Employees were also required to attend captive audience meetings in which the workers had to listen to an employers’ presentation, often against the union, according to Alexander Colvin, Kenneth F. Kahn ’69 Dean of Cornell’s Industrial Labor Relations School. Although captive audience meetings are legal under current statutes, Starbucks is under controversy for allegedly using them to forcefully dissuade workers from joining the union.
“The argument against captive audience meetings is that it’s coercive against the workers,” Colvin said. “The management has the freedom to say their views on unions, but they shouldn’t have the right to coerce the workers to have to listen to those views – It’s inherently coercive.”
According to workers, Starbucks also hired several new managers to increase managerial presence in the unionized store locations. According to Dolce, once the union campaign went public, each store received one “support manager,” who would monitor worker behavior, usually to prevent talks of unions or unionization. Some locations had six support managers at a time.
“With that much presence, it makes you think twice about wearing a union pin, talking to a coworker about the union, saying the word ‘union’ or really from doing anything,” Dolce said.
Starbucks recently announced upcoming plans to raise pay and improve training for the corporate-owned U.S. store locations. However, unionized stores and stores in the process of unionization were excluded from these changed benefits.
“We’ve been clear in our belief that we are better together as partners, without a union between us and that conviction has not changed,” wrote a Starbucks spokesperson in a statement to The Sun. “We are listening and learning from the partners in these stores, as we always do across the country.”
This recent change in benefits, and the withholding of these benefits from unionized workers calls into question its legality, according to labor law experts.
“The timing is extremely suspicious,” said Prof. Risa Lieberwitz, labor law. “To say we won’t give those benefits to the employees, who may be scheduled to have a union election, could be used as retaliation against those employees by withholding the benefits. The timing points to this being retaliatory against the employees for their union activities.”
Movements Throughout the Nation
The Starbucks unionization movement sheds a light onto an industry that traditionally is not unionized, according to labor relations experts.
“Historically, we have not seen a lot of organizing at Starbucks or similar types of retail stores,” Colvin said. “This industry does not have much union representation, so this is a big change for this industry.”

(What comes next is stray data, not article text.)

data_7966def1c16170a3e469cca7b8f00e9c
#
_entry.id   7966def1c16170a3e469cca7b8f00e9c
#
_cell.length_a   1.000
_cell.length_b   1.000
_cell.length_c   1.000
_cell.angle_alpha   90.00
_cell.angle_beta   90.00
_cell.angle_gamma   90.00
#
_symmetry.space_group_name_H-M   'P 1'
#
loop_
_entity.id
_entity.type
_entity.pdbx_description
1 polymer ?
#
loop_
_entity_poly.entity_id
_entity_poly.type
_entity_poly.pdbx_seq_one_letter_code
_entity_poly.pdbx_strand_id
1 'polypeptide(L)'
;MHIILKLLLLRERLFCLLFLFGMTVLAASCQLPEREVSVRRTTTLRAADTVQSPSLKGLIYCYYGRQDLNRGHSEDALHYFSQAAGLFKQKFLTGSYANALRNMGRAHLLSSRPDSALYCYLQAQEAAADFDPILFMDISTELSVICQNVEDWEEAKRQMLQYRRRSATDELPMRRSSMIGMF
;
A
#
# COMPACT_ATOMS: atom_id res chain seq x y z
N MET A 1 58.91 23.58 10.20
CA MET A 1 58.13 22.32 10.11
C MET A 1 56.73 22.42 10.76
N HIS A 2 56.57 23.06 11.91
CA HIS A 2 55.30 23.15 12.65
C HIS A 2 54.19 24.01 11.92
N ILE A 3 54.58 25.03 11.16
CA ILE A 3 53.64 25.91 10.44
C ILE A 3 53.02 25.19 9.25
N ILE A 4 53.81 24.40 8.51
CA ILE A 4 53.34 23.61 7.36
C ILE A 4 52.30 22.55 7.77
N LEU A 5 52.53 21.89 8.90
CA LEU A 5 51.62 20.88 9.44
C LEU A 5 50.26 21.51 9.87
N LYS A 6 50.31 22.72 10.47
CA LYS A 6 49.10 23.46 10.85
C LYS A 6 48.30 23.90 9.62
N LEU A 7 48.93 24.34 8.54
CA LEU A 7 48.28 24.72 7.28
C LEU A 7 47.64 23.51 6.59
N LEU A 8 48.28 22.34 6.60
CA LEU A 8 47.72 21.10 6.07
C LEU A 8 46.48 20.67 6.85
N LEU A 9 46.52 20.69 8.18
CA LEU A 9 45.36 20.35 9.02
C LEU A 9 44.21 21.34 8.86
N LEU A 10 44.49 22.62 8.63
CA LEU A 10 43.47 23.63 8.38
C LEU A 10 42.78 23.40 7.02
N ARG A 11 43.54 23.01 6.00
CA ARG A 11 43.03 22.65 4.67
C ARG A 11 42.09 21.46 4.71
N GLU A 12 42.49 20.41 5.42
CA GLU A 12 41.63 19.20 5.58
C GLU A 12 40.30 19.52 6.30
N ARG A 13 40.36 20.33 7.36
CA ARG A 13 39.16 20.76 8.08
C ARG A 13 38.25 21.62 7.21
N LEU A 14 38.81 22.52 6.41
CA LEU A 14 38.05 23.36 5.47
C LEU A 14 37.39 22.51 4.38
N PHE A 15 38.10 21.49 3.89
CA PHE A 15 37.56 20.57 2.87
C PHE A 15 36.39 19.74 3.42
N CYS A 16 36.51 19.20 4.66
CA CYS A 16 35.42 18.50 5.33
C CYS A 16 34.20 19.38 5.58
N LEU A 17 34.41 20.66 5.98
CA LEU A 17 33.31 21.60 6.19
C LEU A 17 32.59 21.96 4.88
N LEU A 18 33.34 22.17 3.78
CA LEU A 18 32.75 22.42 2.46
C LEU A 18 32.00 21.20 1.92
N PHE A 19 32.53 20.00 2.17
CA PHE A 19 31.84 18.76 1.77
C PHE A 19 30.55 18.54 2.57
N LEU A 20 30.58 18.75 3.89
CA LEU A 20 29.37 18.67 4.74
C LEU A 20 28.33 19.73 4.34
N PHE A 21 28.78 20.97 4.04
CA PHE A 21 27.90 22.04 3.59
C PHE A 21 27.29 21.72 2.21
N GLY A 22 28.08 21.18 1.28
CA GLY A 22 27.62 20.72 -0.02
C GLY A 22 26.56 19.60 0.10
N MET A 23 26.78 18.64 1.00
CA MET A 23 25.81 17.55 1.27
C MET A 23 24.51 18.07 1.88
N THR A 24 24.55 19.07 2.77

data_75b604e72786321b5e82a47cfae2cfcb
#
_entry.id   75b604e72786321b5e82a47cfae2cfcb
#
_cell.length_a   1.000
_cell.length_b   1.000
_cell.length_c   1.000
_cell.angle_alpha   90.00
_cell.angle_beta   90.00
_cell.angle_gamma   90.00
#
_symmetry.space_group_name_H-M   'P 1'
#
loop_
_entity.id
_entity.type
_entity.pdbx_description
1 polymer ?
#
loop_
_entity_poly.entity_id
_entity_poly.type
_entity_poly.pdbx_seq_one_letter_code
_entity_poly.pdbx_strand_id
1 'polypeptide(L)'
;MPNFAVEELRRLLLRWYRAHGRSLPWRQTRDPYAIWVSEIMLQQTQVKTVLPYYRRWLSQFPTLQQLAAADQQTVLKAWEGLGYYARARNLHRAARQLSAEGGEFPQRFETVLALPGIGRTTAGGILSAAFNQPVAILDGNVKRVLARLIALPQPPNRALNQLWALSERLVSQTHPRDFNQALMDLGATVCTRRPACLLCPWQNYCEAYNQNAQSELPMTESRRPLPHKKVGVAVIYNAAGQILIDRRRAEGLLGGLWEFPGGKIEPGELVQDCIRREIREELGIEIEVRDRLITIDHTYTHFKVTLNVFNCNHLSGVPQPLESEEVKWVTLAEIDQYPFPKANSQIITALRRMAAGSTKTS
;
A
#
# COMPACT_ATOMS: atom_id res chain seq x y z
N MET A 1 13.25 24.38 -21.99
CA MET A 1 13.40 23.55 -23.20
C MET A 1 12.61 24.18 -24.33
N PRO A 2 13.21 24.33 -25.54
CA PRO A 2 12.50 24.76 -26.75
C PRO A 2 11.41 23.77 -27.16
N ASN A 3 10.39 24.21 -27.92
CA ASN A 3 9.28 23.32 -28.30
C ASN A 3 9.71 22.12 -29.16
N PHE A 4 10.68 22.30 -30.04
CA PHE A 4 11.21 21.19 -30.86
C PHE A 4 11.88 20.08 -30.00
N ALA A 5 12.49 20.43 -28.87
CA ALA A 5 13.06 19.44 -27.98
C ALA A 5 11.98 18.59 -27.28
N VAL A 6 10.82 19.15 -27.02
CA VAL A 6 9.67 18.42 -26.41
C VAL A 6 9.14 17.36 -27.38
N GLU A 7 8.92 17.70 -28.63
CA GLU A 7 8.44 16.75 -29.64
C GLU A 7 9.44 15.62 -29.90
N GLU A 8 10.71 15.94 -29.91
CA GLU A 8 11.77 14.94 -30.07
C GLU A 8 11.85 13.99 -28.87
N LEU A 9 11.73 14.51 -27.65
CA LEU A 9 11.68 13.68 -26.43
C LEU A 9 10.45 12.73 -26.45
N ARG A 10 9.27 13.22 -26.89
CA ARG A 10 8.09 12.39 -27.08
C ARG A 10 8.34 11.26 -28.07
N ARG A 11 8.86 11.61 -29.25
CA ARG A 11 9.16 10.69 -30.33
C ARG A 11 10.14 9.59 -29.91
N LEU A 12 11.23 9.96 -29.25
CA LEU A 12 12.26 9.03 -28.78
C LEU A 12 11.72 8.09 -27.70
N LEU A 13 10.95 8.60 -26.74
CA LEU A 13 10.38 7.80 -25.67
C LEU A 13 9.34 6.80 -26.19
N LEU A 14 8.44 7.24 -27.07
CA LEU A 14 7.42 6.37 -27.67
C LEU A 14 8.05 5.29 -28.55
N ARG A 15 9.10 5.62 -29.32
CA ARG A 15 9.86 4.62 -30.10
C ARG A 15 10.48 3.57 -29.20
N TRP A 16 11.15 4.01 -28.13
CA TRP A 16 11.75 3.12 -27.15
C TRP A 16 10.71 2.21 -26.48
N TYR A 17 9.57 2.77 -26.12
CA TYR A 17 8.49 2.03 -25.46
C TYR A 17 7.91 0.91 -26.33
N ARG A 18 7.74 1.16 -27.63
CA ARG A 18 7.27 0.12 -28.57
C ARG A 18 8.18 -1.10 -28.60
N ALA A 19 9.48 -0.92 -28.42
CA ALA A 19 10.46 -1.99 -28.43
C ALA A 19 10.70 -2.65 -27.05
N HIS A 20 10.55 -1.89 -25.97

Movements towards unionization are spreading nationwide as a result of changes in working conditions brought on by the pandemic and improved public view on unions.
“Certainly during the worst of the pandemic, employees were called ‘essential,’ but they were not being treated with the respect that all workers deserve,” Lieberwitz said.
According to Lieberwitz, the recent public opinion polls show that the view on unions is more positive than it has been in many years.
“The public is seeing that unionization is a very positive alternative for addressing workplace issues,” Lieberwitz said.
Key political figures, including Sen. Bernie Sanders (D-Vt.), U.S. Rep. Alexandria Ocasio-Cortez (D-N.Y.) and Gov. Phil Murphy (D-N.J.), have publicly endorsed Starbucks unionization efforts. In addition, President Joe Biden (D) has been very clear about his pro-union stance.
“It’s an exciting time. There is a lot of activity going on, Starbucks and Amazon being among them,” said Mark Gaston Pearce, former chairman of NLRB who was appointed by President Barack Obama and served for approximately eight years. “This [Biden] administration has demonstrated that it is a strong advocate for workers and workers’ rights to join a union and organize.”
Biden has made pro-union appointments to advance his policy agenda of supporting workers’ rights and unions, including appointing Jennifer Abruzzo to general counsel at the NLRB.
“Abruzzo has introduced initiatives that are providing greater opportunities for organizing and she is going to be testing the precedents to achieve that goal,” said Pearce. “Captive audience meetings conducted by Starbucks and other employers in an effort to push an anti-union campaign are being challenged.”
Nearly 250 stores out of 9,000 Starbucks-owned stores petitioned to unionize, representing more than 30 states across the nation. Starbucks’ New York City flagship store, located in Chelsea, voted to unionize. The result was 46-36 in favor of unionizing.
“It feels really great to see that there are some politicians who are taking a stand with the working class. A silent voice does nothing for the people. We need our voices to be heard,” said Krempa. “Stand up with the people who make your morning coffee.”